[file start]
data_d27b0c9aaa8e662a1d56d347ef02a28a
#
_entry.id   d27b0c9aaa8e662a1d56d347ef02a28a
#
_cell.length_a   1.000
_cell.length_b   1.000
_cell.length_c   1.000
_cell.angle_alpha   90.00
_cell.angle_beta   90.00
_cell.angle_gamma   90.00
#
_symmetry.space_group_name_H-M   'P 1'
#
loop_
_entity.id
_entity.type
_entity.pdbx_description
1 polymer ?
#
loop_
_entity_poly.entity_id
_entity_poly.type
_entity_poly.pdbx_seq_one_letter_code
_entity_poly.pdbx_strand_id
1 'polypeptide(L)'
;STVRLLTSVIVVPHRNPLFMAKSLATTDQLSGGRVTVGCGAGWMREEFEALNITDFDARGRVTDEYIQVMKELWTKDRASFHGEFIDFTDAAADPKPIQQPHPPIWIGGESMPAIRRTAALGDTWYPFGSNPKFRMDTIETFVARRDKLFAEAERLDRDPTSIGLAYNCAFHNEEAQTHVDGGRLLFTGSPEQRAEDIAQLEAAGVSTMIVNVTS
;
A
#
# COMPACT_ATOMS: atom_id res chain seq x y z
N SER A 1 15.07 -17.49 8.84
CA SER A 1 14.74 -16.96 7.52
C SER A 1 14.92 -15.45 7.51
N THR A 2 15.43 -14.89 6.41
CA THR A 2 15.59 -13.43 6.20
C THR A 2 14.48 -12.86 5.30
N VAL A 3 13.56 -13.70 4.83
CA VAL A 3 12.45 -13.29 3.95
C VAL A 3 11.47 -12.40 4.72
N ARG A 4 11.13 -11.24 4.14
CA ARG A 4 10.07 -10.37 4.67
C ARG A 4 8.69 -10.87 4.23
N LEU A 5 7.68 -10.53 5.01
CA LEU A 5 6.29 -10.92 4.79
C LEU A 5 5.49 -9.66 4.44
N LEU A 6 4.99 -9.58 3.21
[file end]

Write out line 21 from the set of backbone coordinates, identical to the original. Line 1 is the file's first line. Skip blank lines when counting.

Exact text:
_entity_poly.entity_id